That religion is especially salient for new immigrants is a commonplace in the sociology and history of U.S. religion. That the U.S. is a nation of immigrants is often cited as a reason for the comparatively high level of religious observance and identification in this country.
An old Senegalese proverb says, “An elder who dies is like a library that burns.” This belief is at the heart of the small but moving independent film Goodbye Solo, directed and co-written by Ramin Bahrani. It’s also the conviction that drives the main character, Solo (Souléymane Sy Savané), an upbeat Senegalese immigrant to the U.S.
Paul Ouderkirk was on retreat in Dubuque on May 12, 2008, when someone tapped him on the shoulder and asked him why he wasn’t 75 miles away in Postville. The Catholic priest did not know that earlier that day, federal authorities had launched the nation’s largest ever single-site immigration raid on the Agriprocessors kosher meatpacking plant in Postville and arrested 389 people. The Spanish-speaking Ouderkirk had served St. Bridget’s Catholic Church in Postville—a quiet community of 2,400 people—before his retirement. When he heard about the government’s action, he returned immediately to Postville and resumed his role as parish pastor.
In the fall of 2006, when Lake Avenue Baptist Church in Rochester, New York, began welcoming refugees from Burma, we had no idea what we were getting into. In the spring of 2007 there were 30 refugees from Burma in Rochester; by 2007 there were 200, and by now there are almost 400, with many more expected. Rochester is a microcosm of what is happening quietly across this continent and in many other nations.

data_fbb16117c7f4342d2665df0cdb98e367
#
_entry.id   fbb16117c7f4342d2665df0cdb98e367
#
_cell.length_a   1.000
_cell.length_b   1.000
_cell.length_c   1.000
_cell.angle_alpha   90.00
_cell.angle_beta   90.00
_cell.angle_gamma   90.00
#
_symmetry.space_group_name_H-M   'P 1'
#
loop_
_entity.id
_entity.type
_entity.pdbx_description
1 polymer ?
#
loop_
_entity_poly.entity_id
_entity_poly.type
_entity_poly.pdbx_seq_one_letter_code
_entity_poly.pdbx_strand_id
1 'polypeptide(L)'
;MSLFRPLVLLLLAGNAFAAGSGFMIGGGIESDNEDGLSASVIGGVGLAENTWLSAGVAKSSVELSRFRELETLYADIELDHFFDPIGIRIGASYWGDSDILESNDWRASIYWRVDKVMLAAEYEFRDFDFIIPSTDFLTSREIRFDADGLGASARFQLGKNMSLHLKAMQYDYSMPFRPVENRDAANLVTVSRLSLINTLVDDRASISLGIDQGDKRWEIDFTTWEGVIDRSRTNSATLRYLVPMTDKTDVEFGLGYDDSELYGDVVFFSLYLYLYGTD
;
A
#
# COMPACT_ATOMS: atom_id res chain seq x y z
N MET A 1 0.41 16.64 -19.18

I’ve covered the Sundance Film Festival many times and can say with reasonable authority that the movie lovers who brave Utah winters to see world premieres are some of the easiest audiences I’ve encountered.
For generations residents of San Diego and Tijuana have gathered at Friendship Park to visit with family and friends through the border fence. In coming months the Department of Homeland Security will erect a secondary fence across the park, eliminating public access to this historic meeting place. Until then, I will serve Communion at Friendship Park each Sunday afternoon, distributing the elements through the border fence.
The first time her screams brought police to the house in Lakewood, Ohio, the woman lied to authorities. She told the officers that her husband did not strike her.
She was thinking of her Muslim immigrant community and the role she was expected to play: faithful wife, submissive mother. Mostly she was thinking of her children and how she would support them without an income.
For the past several months the debate over U.S. immigration policy has centered on the tiny town of Postville, Iowa. In May, government officials descended on the town and arrested almost 400 immigrants who worked at a kosher meat processing plant. Close to 300 of the workers, most of whom are from Guatemala, were convicted of fraud.
Iowa bishops from three denominations have demanded an overhaul of U.S. immigration policy in the wake of a government raid on a large kosher slaughterhouse and allegations of worker mistreatment during relief efforts after June’s floods.